My first close encounter with a computer came in 1978 when I joined the Home Office as a programmer. The computer was enormous and lived in its own pressurised room. An ICL1904S with a massive 48k words of RAM – a word being 24 bits. Yes, this was a time before the byte – a time when we were so poor that we only had 6 bits for each character. But at least our computers would never fit inside a shoebox.
My day job was working on MI5 payrolls. Well, all the Home Office payrolls but I knew that one mistake in the payroll suite and a fleet of Aston Martins would be heading our way with orders both to shake and stir.
My other job was designing games. I love games. And now I had access to a computer. I’d just finished an intensive 4-week COBOL course and was raring to write something really spectacular.
What did I choose? Well, back in 1970 or so someone had offered a million pounds to the first person to write a Chess program that could beat a grandmaster.
Could I do that? Of course I could. I was young and ambitious. But how was I going to get my program onto the Home Office mainframe?
Did I mention I was young, ambitious and cunning? I discovered that the Civil Service sponsored employees seeking professional qualifications and one of the requirements for the BCS (British Computer Society) Part I exam was that the entrant submit a computer program for evaluation.
Would they accept a Chess program? They would. One of the advantages of having Q in charge of Training Branch.
And so TR George was born. TR because it notionally belonged to Training Branch (they let me run it from their domain) and George after George 3 – ICL’s operating system.
George analysed moves to a depth of four turns and weighted each move according to a series of algorithms – giving points for taking pieces, attacking pieces, protecting pieces and controlling squares. With no graphics or colours available all it could do was print out letters for pieces (P for pawn, KT for knight) and use brackets (P) to denote black. Thus the board was printed out on a teletype and the opponent prompted for his or her move.
Now this was the aggressive age of Chess. An era when certain players might employ a psychic to sit and stare at their opponent from the front row and beam confusing thoughts at them. I didn’t have a tame psychic. But I did have control of the teletype. And George wouldn’t just prompt his opponent for their move he’d uh … comment as well.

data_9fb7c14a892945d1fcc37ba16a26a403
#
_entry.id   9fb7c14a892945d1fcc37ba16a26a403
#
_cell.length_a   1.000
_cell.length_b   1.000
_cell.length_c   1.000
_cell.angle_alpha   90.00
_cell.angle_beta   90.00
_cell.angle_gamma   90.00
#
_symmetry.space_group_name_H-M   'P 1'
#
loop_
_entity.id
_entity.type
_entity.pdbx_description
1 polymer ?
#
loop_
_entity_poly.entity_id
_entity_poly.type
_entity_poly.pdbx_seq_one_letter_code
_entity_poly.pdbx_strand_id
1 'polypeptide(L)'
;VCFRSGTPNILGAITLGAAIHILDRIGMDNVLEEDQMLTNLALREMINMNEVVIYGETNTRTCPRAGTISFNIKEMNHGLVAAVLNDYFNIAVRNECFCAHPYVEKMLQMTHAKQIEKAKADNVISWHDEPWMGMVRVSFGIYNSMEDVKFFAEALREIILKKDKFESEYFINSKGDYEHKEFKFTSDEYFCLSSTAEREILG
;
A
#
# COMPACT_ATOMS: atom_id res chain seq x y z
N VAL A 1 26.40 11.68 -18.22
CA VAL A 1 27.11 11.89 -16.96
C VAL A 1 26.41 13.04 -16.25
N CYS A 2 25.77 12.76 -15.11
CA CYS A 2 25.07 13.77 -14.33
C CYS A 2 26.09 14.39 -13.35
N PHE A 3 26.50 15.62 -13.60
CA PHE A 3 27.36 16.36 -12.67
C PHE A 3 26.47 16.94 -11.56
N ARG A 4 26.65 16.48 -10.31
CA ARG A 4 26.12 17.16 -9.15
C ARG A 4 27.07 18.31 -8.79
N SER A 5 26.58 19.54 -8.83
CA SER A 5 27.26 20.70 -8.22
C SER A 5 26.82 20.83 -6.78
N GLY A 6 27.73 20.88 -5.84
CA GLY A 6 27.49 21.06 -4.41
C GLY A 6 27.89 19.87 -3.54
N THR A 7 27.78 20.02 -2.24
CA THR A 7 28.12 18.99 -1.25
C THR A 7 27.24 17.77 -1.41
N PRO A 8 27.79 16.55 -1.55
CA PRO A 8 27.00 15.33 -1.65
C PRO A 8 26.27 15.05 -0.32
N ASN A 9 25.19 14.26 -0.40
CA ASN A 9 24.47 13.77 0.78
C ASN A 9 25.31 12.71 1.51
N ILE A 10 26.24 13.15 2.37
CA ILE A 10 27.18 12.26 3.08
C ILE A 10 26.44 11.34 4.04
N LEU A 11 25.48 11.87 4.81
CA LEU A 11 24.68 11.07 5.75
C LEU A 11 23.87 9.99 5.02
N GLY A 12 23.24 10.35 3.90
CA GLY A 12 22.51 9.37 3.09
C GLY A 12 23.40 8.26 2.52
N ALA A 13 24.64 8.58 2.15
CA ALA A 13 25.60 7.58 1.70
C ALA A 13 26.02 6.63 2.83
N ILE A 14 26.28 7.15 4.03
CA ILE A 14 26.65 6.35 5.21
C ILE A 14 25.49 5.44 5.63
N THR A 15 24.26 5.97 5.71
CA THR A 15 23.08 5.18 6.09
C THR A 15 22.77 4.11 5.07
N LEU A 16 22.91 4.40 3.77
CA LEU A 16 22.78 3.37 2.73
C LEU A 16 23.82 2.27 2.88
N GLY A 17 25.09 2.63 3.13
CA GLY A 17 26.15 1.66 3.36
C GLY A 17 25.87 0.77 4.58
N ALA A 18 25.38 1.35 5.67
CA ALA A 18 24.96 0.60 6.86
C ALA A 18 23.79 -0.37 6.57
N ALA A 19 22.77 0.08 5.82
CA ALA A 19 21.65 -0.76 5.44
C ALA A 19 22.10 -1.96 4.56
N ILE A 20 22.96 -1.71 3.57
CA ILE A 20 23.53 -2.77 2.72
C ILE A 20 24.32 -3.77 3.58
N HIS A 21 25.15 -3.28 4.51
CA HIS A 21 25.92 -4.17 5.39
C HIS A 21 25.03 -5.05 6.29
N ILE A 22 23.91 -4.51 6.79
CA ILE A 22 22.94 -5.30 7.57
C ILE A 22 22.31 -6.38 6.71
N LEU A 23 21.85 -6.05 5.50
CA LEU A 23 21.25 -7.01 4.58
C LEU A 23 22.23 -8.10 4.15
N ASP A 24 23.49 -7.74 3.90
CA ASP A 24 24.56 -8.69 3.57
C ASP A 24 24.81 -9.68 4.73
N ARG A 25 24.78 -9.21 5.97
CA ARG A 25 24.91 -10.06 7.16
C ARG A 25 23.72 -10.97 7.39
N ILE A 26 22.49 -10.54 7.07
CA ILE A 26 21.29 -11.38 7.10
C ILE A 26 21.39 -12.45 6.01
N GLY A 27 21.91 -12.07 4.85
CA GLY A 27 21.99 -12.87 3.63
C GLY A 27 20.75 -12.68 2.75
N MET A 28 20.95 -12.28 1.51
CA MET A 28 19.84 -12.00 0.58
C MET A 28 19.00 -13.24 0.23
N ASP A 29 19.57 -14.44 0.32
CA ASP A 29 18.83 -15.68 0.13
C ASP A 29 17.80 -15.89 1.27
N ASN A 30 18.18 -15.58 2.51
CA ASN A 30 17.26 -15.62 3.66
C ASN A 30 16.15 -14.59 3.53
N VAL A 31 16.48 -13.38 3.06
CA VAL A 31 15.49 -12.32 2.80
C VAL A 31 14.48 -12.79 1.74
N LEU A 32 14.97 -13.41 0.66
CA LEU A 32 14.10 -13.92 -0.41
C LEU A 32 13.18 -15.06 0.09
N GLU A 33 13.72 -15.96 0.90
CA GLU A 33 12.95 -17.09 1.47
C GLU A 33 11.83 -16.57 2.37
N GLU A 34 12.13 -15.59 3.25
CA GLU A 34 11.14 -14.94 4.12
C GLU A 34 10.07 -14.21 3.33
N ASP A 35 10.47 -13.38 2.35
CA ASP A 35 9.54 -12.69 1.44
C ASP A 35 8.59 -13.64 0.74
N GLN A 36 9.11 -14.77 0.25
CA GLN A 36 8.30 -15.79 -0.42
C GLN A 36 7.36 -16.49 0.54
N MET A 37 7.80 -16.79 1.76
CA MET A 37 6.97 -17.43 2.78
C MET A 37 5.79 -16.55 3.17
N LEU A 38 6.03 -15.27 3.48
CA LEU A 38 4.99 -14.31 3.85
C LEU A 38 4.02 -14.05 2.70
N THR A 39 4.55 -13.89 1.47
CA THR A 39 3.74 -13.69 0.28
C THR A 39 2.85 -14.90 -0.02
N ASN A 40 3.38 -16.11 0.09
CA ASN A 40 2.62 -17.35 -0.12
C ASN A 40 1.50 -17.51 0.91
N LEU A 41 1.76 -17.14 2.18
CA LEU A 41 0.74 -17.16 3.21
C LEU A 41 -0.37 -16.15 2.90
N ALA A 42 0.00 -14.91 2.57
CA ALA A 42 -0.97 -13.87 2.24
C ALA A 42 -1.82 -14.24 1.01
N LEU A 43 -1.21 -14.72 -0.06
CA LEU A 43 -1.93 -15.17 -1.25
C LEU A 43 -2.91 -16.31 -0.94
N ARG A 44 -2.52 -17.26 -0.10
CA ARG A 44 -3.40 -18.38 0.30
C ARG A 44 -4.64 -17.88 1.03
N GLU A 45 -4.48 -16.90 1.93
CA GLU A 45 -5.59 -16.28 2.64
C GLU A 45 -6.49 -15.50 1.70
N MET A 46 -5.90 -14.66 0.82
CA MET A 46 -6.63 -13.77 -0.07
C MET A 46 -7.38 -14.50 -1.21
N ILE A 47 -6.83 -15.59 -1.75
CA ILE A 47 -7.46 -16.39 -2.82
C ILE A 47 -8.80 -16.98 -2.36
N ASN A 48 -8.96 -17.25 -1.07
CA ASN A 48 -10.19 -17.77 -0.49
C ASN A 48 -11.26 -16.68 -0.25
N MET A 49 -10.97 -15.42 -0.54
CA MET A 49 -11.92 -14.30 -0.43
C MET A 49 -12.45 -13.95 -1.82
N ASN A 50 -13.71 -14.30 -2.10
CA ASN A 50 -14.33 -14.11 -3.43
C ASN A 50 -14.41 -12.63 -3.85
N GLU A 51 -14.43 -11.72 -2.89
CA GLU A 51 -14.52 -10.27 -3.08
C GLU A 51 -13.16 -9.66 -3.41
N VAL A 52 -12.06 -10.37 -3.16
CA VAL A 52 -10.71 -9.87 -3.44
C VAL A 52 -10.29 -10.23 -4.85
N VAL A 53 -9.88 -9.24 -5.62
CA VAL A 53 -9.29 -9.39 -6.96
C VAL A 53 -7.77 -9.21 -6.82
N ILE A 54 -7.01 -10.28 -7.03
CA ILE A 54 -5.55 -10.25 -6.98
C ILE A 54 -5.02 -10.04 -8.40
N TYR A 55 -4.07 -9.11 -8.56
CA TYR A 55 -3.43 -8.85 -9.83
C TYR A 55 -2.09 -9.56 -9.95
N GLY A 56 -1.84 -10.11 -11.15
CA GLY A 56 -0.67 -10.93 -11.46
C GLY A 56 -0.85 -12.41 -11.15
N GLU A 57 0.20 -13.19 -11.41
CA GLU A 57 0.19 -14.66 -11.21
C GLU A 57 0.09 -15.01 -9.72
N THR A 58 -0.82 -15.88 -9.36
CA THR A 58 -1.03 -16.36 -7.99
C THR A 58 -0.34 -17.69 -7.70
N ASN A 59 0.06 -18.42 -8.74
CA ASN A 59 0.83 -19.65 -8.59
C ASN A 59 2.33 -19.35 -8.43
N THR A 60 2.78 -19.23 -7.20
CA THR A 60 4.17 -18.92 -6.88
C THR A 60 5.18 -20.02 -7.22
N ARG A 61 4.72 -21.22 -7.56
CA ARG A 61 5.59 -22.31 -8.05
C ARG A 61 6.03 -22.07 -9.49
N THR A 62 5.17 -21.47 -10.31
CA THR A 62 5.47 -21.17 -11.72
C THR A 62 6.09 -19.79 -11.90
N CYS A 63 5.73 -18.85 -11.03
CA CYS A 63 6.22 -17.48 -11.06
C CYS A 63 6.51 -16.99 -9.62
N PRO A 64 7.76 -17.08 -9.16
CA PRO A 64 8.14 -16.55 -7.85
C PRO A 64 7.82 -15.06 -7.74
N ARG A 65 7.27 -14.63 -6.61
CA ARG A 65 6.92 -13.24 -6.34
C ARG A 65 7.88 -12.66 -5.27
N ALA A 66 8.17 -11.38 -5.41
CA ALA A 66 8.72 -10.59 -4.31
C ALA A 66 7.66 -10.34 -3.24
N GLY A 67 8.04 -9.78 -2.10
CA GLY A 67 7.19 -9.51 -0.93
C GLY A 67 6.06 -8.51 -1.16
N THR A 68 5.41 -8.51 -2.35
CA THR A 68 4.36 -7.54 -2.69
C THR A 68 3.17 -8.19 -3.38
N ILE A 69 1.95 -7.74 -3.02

I’m not sure if sledging is allowed in tournament chess but George had a selection of phrases which he’s randomly hurl at his opponent. And it worked. George consistently punched above his weight because he was fast and tried to get his human opponent to play at the same speed. And there’s nothing worse than being taunted by a mouthy computer.
George was aggressive on the board as well. In fact the first game he ever played is widely recognised as the most aggressive game of Chess ever played. I couldn’t believe it and I’d programmed him.
A crowd gathered around the teletype to watch. I’d only just compiled the program so this was George’s first outing. No one knew quite what to expect.
Playing white, he opened with Pawn to King’s Four. Then followed with King to King’s Two. A silence descended. What gambit was this? What subtle ploy? By the third move, we all knew. King to King’s Three. This was not subtlety, this was a player out for blood. A White King who had but one thought – to fasten his hands around the Black King’s throat in the minimum number of turns. Four moves later it was all over. A solitary White King, deep in Black’s half, surrounded by enemy pieces and yelling abuse at the Black King.
I poured a bucket of water over George and got out the cardpunch. A little editing was required.
A week later I entered George in the Home Office Chess tournament. A tournament that boasted the Blind Chess Champion of Great Britain – as I found out when I lost to him in the first round.
However, George drew the biggest crowd. And with several large straps holding down George’s king, and a telling comment or two, he actually won. His human opponent was tricked into playing faster than he wanted, made a mistake and fell apart.
I could smell the million pounds … until George’s next match which he should have won but drew, his pieces ambling around the board in the latter stages with no idea how to finish the game. He needed an end game module. Which wasn’t easy. And a repertoire of openings that didn’t include solo charges by enraged kings.
And he needed to learn from his mistakes. And so Super George was born. Super George had openings, endgames and played with himself. My plan was to run Super George for a whole day – he was programmed to play against a version of himself with slightly different weightings assigned to the move choice algorithms. The winner then played against another variant and so on until George had selected his best combination.
Unfortunately, I left the Home Office before Super George could take over the world. He’s probably sitting on an archive tape at this moment, mumbling to himself that he could have been a contender. And, one day, he could have.
Chris Dolley is an English author living in France with a frightening number of animals. His novel – Resonance (Baen) – can be downloaded for free here. More information about his other work can be found on his BVC bookshelf .
Coming in March: International Kittens of Mystery. If you like a laugh and looking at cute kitten pictures this is the book for you. It’s a glance inside the International Kittens of Mystery – the only organisation on the planet with a plan to deal with a giant ball of wool on a collision course with Earth. Forget Bruce Willis and his team of miners. Send for the kitties!